Work in Fishing Convention, 2007
|Work in Fishing Convention, 2007|
|Date of adoption||June 14, 2007|
|Date in force|
|Promotional Framework for Occupational Safety and Health Convention, 2006||none|
Work in Fishing Convention (2007) C 188, was adopted at the 96th International Labour Conference (ILC) of the International Labour Organization ILO in 2007. The objectives of the Convention is to ensure that fishers have decent conditions of work on board fishing vessels with regard to minimum requirements for work on board; conditions of service; accommodation and food; occupational safety and health protection; medical care and social security. It applies to all fishers and fishing vessels engaged in commercial fishing operations. It supersedes the old Conventions relating to fishermen.
Subject area covered 
The following subject areas, among others, are addressed: the responsibilities of fishing vessel owners and skippers for the safety of the fishers on board and the safety of the vessels; minimum age for work on board fishing vessels and for assignment to certain types of activities; medical examination and certification required for work on fishing vessels, with the possibility of exceptions for smaller vessels or those at sea for short periods; manning and hours of rest; crew lists; fishers’ work agreements; repatriation; recruitment and placement of fishers, and use of private employment agencies; payment of fishers; on board accommodation and food; medical care at sea; occupational safety and health; social security; and protection in the case of work-related sickness, injury or death (through a system for fishing vessel owners’ liability or compulsory insurance, workers’ compensation or other schemes).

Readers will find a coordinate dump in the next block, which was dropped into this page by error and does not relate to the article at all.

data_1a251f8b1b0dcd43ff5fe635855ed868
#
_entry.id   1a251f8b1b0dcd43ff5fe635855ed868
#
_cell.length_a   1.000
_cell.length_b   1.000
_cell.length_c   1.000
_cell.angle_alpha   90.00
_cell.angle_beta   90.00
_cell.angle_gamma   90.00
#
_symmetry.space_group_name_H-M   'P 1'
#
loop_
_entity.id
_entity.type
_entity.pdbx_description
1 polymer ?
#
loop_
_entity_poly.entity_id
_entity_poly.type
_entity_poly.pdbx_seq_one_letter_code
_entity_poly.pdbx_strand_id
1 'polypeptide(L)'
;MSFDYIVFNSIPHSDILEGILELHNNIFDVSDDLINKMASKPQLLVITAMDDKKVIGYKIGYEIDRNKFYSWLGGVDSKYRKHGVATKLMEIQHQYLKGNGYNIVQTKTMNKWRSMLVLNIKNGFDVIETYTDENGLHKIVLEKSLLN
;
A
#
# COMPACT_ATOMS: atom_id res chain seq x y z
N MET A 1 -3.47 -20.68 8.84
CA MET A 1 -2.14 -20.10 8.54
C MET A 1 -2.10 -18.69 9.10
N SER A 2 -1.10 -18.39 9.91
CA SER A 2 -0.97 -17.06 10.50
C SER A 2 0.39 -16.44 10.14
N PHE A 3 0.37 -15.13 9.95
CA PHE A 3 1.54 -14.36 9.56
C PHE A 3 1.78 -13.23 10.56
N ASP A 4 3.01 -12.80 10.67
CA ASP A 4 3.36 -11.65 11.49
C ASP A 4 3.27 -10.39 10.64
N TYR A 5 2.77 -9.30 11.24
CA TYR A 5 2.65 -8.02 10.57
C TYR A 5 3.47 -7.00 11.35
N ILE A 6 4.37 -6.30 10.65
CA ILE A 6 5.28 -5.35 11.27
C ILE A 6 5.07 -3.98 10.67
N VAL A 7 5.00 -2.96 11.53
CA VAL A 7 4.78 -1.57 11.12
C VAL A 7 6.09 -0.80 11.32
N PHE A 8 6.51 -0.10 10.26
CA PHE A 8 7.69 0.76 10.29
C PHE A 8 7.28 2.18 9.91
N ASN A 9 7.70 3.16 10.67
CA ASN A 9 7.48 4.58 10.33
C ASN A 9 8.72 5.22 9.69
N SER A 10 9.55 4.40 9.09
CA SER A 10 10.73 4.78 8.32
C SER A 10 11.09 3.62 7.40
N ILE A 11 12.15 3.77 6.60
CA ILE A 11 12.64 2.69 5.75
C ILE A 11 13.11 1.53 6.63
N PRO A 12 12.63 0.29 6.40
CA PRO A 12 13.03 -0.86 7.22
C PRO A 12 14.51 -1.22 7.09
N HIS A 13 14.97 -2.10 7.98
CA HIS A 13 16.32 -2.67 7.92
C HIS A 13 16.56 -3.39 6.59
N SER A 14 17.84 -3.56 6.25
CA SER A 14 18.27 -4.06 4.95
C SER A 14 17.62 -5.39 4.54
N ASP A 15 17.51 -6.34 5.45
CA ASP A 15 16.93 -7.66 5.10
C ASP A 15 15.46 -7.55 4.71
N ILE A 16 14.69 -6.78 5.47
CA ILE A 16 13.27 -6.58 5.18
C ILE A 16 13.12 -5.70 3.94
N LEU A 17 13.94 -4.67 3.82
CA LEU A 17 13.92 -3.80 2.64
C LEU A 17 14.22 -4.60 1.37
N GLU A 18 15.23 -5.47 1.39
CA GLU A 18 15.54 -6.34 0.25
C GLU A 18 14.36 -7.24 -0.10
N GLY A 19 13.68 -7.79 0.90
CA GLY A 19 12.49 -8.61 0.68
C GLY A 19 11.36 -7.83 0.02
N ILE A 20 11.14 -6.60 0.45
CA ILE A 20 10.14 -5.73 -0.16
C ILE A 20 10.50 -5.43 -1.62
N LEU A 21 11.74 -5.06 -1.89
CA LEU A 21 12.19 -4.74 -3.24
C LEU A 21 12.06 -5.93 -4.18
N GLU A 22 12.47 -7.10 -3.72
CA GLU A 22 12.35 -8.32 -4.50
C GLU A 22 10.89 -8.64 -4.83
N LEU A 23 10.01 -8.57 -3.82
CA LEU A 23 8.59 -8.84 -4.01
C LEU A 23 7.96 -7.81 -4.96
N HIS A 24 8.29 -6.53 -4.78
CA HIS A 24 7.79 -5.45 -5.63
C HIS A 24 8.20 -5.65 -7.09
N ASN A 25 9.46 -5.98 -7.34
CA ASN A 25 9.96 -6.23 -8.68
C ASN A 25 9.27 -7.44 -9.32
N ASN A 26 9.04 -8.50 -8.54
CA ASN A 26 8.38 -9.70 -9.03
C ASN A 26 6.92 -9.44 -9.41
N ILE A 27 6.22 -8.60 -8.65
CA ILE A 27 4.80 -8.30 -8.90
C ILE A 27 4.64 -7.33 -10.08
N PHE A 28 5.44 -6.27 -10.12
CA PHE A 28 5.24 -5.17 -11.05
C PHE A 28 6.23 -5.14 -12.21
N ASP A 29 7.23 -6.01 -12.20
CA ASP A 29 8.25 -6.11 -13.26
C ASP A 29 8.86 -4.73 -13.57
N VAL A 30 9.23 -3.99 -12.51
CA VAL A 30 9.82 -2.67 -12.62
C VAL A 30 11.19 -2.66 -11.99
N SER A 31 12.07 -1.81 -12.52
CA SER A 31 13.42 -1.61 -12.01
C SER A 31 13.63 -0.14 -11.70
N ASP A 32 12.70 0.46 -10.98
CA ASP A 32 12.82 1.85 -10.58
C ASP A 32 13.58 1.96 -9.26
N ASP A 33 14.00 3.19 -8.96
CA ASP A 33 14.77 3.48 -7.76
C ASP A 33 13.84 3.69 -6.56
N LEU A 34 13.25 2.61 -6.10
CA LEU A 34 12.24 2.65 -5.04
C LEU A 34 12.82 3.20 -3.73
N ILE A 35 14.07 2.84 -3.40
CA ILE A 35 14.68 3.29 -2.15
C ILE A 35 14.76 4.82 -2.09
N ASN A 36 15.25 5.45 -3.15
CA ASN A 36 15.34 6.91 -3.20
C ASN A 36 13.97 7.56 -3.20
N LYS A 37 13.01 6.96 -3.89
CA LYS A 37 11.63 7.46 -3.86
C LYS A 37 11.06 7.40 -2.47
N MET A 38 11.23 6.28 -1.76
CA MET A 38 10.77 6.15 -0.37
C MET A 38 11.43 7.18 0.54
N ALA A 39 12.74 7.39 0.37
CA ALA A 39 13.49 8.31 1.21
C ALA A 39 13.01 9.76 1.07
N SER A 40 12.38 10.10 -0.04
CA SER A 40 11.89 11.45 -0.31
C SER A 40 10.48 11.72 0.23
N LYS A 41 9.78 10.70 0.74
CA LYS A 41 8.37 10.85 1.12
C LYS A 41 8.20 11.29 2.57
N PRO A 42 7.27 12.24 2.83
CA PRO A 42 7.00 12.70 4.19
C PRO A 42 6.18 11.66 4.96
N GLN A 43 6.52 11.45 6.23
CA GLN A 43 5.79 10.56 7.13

Work in Fishing Recommendation 2007 (No. 199) provides additional guidance on the matters covered by the Convention.
Ratifications and force 
The convention may come into force 12 months after it has been ratified by 10 states, eight of which must be coastal countries. As of 2013, the convention has been ratified only by Bosnia and Herzegovina (2010) and Argentina (2011), both of which are coastal states.